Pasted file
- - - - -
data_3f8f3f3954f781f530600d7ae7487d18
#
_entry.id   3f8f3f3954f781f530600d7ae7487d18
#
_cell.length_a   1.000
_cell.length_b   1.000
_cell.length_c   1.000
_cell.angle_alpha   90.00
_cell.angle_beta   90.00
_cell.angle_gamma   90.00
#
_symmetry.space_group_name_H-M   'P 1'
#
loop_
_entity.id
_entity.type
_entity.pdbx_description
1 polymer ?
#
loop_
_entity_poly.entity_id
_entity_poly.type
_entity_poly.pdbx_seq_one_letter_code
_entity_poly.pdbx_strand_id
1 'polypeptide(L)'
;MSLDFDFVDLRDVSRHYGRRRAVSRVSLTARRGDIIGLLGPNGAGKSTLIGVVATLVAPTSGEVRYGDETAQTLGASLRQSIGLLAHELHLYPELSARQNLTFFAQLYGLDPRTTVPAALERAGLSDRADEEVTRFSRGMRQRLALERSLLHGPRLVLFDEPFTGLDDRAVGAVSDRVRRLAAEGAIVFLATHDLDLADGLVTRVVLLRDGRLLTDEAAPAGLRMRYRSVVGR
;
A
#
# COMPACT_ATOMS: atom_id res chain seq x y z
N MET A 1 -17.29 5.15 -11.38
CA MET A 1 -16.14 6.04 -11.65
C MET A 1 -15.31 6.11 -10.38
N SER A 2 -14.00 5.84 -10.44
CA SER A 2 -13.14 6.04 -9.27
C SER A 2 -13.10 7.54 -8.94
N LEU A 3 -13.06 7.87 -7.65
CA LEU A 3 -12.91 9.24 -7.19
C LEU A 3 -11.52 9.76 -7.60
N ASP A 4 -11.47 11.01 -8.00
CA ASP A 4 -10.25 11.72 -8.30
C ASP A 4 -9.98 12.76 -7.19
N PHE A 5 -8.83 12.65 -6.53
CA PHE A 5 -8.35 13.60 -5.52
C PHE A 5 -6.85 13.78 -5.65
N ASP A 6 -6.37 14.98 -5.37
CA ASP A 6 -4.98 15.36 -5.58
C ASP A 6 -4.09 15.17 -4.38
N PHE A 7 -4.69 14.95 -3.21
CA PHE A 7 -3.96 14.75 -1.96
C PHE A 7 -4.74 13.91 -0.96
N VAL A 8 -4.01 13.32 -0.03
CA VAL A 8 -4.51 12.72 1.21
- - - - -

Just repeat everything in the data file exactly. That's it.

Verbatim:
data_3f8f3f3954f781f530600d7ae7487d18
#
_entry.id   3f8f3f3954f781f530600d7ae7487d18
#
_cell.length_a   1.000
_cell.length_b   1.000
_cell.length_c   1.000
_cell.angle_alpha   90.00
_cell.angle_beta   90.00
_cell.angle_gamma   90.00
#
_symmetry.space_group_name_H-M   'P 1'
#
loop_
_entity.id
_entity.type
_entity.pdbx_description
1 polymer ?
#
loop_
_entity_poly.entity_id
_entity_poly.type
_entity_poly.pdbx_seq_one_letter_code
_entity_poly.pdbx_strand_id
1 'polypeptide(L)'
;MSLDFDFVDLRDVSRHYGRRRAVSRVSLTARRGDIIGLLGPNGAGKSTLIGVVATLVAPTSGEVRYGDETAQTLGASLRQSIGLLAHELHLYPELSARQNLTFFAQLYGLDPRTTVPAALERAGLSDRADEEVTRFSRGMRQRLALERSLLHGPRLVLFDEPFTGLDDRAVGAVSDRVRRLAAEGAIVFLATHDLDLADGLVTRVVLLRDGRLLTDEAAPAGLRMRYRSVVGR
;
A
#
# COMPACT_ATOMS: atom_id res chain seq x y z
N MET A 1 -17.29 5.15 -11.38
CA MET A 1 -16.14 6.04 -11.65
C MET A 1 -15.31 6.11 -10.38
N SER A 2 -14.00 5.84 -10.44
CA SER A 2 -13.14 6.04 -9.27
C SER A 2 -13.10 7.54 -8.94
N LEU A 3 -13.06 7.87 -7.65
CA LEU A 3 -12.91 9.24 -7.19
C LEU A 3 -11.52 9.76 -7.60
N ASP A 4 -11.47 11.01 -8.00
CA ASP A 4 -10.25 11.72 -8.30
C ASP A 4 -9.98 12.76 -7.19
N PHE A 5 -8.83 12.65 -6.53
CA PHE A 5 -8.35 13.60 -5.52
C PHE A 5 -6.85 13.78 -5.65
N ASP A 6 -6.37 14.98 -5.37
CA ASP A 6 -4.98 15.36 -5.58
C ASP A 6 -4.09 15.17 -4.38
N PHE A 7 -4.69 14.95 -3.21
CA PHE A 7 -3.96 14.75 -1.96
C PHE A 7 -4.74 13.91 -0.96
N VAL A 8 -4.01 13.32 -0.03
CA VAL A 8 -4.51 12.72 1.21